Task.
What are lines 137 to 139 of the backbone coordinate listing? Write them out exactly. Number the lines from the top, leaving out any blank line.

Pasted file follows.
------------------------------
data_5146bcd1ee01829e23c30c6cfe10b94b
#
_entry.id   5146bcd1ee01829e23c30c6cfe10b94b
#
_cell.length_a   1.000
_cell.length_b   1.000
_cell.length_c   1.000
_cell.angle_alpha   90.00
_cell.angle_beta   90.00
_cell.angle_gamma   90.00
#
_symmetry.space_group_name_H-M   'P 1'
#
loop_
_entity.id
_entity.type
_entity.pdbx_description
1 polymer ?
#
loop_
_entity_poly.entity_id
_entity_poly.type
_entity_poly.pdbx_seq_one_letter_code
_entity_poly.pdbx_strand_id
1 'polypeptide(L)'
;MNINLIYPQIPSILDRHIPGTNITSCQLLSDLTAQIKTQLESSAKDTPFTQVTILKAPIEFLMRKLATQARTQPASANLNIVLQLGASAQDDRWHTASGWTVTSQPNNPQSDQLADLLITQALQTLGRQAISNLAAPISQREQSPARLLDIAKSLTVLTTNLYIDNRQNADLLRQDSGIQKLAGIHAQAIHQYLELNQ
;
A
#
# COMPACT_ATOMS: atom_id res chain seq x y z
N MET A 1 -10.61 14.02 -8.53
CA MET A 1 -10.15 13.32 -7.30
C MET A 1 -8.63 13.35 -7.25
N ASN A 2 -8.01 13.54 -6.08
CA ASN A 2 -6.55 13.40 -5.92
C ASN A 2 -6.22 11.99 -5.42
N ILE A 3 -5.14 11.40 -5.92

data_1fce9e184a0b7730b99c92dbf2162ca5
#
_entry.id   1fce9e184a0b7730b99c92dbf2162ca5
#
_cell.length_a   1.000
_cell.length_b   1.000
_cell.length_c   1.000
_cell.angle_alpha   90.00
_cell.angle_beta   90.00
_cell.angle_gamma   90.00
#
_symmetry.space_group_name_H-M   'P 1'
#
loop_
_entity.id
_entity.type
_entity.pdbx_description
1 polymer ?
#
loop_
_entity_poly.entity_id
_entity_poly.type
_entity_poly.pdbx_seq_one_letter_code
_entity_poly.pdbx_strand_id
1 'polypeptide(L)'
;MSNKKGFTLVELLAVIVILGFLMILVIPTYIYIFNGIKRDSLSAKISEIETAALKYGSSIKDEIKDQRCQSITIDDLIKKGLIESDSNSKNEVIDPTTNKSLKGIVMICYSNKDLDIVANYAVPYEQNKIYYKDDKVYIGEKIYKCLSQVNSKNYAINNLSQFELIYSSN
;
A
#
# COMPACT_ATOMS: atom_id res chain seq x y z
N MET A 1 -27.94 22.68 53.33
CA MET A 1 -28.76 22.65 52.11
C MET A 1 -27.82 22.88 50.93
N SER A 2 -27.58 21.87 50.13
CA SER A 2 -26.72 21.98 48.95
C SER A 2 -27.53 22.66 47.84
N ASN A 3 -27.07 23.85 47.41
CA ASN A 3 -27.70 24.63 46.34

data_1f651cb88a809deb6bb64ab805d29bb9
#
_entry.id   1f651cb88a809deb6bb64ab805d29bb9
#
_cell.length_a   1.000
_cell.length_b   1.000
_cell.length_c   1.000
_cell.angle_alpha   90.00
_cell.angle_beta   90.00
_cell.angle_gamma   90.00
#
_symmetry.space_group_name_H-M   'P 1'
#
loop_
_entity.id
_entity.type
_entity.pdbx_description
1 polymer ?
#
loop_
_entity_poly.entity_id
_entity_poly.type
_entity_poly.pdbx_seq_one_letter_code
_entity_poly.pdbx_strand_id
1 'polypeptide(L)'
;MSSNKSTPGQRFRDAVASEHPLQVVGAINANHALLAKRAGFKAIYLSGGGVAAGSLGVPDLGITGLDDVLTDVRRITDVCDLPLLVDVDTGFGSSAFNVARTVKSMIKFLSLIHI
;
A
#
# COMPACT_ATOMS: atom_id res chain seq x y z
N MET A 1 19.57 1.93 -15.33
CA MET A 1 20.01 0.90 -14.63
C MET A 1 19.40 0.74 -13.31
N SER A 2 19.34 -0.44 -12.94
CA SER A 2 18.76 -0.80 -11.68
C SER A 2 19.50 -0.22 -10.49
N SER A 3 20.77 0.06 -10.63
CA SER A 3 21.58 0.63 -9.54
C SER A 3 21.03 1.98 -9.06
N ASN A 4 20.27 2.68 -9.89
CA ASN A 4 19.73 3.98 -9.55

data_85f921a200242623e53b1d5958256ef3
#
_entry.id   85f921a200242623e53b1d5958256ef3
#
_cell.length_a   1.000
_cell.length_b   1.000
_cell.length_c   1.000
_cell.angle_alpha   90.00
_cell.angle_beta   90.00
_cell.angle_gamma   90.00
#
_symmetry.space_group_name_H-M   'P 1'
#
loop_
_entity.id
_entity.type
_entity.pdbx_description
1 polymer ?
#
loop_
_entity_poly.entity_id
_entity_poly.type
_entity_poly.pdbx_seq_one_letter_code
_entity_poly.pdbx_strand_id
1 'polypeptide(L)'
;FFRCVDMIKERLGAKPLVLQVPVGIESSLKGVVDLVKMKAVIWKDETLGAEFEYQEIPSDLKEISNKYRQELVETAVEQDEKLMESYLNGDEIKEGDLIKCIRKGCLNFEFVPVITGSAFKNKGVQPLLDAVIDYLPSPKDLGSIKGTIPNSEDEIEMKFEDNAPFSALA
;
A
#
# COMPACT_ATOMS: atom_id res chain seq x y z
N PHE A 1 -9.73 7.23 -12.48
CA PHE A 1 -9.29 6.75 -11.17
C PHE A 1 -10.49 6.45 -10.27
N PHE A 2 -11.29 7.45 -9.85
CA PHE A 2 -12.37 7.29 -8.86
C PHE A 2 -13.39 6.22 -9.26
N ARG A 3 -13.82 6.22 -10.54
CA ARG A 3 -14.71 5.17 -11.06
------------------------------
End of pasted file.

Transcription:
_entity_poly.entity_id
_entity_poly.type
_entity_poly.pdbx_seq_one_letter_code